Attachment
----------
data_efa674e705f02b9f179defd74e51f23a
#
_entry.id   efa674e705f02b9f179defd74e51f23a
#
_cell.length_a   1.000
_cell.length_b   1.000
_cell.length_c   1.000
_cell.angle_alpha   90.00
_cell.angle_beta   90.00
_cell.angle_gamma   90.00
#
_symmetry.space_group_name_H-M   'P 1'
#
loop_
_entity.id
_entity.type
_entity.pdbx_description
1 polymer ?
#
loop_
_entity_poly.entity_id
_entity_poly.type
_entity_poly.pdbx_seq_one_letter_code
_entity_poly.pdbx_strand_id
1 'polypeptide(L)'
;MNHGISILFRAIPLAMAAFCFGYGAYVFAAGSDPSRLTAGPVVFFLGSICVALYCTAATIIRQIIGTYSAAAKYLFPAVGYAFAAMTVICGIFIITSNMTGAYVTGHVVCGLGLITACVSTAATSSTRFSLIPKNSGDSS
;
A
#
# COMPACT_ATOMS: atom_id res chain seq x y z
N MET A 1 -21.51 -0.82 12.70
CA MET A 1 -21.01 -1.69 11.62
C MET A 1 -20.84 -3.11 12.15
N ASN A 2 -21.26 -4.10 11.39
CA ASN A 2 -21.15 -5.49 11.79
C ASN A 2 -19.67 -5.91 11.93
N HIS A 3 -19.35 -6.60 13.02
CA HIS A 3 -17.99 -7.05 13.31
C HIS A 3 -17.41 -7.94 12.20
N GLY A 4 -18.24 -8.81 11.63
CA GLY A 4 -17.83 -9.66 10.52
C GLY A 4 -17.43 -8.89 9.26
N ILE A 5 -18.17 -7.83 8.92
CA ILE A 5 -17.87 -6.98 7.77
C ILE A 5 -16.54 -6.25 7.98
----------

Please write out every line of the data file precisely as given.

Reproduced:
data_efa674e705f02b9f179defd74e51f23a
#
_entry.id   efa674e705f02b9f179defd74e51f23a
#
_cell.length_a   1.000
_cell.length_b   1.000
_cell.length_c   1.000
_cell.angle_alpha   90.00
_cell.angle_beta   90.00
_cell.angle_gamma   90.00
#
_symmetry.space_group_name_H-M   'P 1'
#
loop_
_entity.id
_entity.type
_entity.pdbx_description
1 polymer ?
#
loop_
_entity_poly.entity_id
_entity_poly.type
_entity_poly.pdbx_seq_one_letter_code
_entity_poly.pdbx_strand_id
1 'polypeptide(L)'
;MNHGISILFRAIPLAMAAFCFGYGAYVFAAGSDPSRLTAGPVVFFLGSICVALYCTAATIIRQIIGTYSAAAKYLFPAVGYAFAAMTVICGIFIITSNMTGAYVTGHVVCGLGLITACVSTAATSSTRFSLIPKNSGDSS
;
A
#
# COMPACT_ATOMS: atom_id res chain seq x y z
N MET A 1 -21.51 -0.82 12.70
CA MET A 1 -21.01 -1.69 11.62
C MET A 1 -20.84 -3.11 12.15
N ASN A 2 -21.26 -4.10 11.39
CA ASN A 2 -21.15 -5.49 11.79
C ASN A 2 -19.67 -5.91 11.93
N HIS A 3 -19.35 -6.60 13.02
CA HIS A 3 -17.99 -7.05 13.31
C HIS A 3 -17.41 -7.94 12.20
N GLY A 4 -18.24 -8.81 11.63
CA GLY A 4 -17.83 -9.66 10.52
C GLY A 4 -17.43 -8.89 9.26
N ILE A 5 -18.17 -7.83 8.92
CA ILE A 5 -17.87 -6.98 7.77
C ILE A 5 -16.54 -6.25 7.98